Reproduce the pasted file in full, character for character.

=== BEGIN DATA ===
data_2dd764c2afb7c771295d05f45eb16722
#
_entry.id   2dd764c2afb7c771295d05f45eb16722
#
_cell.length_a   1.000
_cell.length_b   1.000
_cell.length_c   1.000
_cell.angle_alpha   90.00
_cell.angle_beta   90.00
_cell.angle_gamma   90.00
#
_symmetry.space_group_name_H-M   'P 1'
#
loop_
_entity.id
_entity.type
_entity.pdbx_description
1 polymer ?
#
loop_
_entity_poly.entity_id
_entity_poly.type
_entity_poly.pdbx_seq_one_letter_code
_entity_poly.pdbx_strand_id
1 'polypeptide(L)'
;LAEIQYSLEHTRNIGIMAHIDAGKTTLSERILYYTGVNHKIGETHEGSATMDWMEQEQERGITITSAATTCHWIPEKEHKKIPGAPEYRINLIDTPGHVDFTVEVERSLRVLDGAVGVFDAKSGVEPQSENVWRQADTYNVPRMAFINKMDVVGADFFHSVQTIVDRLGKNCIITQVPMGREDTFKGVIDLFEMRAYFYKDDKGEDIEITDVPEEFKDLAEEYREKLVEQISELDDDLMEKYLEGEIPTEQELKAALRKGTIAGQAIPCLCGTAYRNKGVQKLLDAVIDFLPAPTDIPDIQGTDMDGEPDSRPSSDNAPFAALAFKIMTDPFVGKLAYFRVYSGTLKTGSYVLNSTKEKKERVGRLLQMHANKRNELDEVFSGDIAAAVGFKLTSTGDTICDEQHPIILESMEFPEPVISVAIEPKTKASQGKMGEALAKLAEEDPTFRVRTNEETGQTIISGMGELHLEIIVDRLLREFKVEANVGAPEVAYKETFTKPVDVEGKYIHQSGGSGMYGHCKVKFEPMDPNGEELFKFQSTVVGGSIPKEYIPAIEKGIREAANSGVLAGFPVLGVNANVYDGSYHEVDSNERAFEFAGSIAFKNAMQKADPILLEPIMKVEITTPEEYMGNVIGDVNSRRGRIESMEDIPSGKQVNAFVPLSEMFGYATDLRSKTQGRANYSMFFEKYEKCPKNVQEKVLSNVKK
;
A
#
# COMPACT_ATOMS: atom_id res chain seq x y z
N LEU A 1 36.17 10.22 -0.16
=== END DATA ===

data_2dd764c2afb7c771295d05f45eb16722
#
_entry.id   2dd764c2afb7c771295d05f45eb16722
#
_cell.length_a   1.000
_cell.length_b   1.000
_cell.length_c   1.000
_cell.angle_alpha   90.00
_cell.angle_beta   90.00
_cell.angle_gamma   90.00
#
_symmetry.space_group_name_H-M   'P 1'
#
loop_
_entity.id
_entity.type
_entity.pdbx_description
1 polymer ?
#
loop_
_entity_poly.entity_id
_entity_poly.type
_entity_poly.pdbx_seq_one_letter_code
_entity_poly.pdbx_strand_id
1 'polypeptide(L)'
;LAEIQYSLEHTRNIGIMAHIDAGKTTLSERILYYTGVNHKIGETHEGSATMDWMEQEQERGITITSAATTCHWIPEKEHKKIPGAPEYRINLIDTPGHVDFTVEVERSLRVLDGAVGVFDAKSGVEPQSENVWRQADTYNVPRMAFINKMDVVGADFFHSVQTIVDRLGKNCIITQVPMGREDTFKGVIDLFEMRAYFYKDDKGEDIEITDVPEEFKDLAEEYREKLVEQISELDDDLMEKYLEGEIPTEQELKAALRKGTIAGQAIPCLCGTAYRNKGVQKLLDAVIDFLPAPTDIPDIQGTDMDGEPDSRPSSDNAPFAALAFKIMTDPFVGKLAYFRVYSGTLKTGSYVLNSTKEKKERVGRLLQMHANKRNELDEVFSGDIAAAVGFKLTSTGDTICDEQHPIILESMEFPEPVISVAIEPKTKASQGKMGEALAKLAEEDPTFRVRTNEETGQTIISGMGELHLEIIVDRLLREFKVEANVGAPEVAYKETFTKPVDVEGKYIHQSGGSGMYGHCKVKFEPMDPNGEELFKFQSTVVGGSIPKEYIPAIEKGIREAANSGVLAGFPVLGVNANVYDGSYHEVDSNERAFEFAGSIAFKNAMQKADPILLEPIMKVEITTPEEYMGNVIGDVNSRRGRIESMEDIPSGKQVNAFVPLSEMFGYATDLRSKTQGRANYSMFFEKYEKCPKNVQEKVLSNVKK
;
A
#
# COMPACT_ATOMS: atom_id res chain seq x y z
N LEU A 1 36.17 10.22 -0.16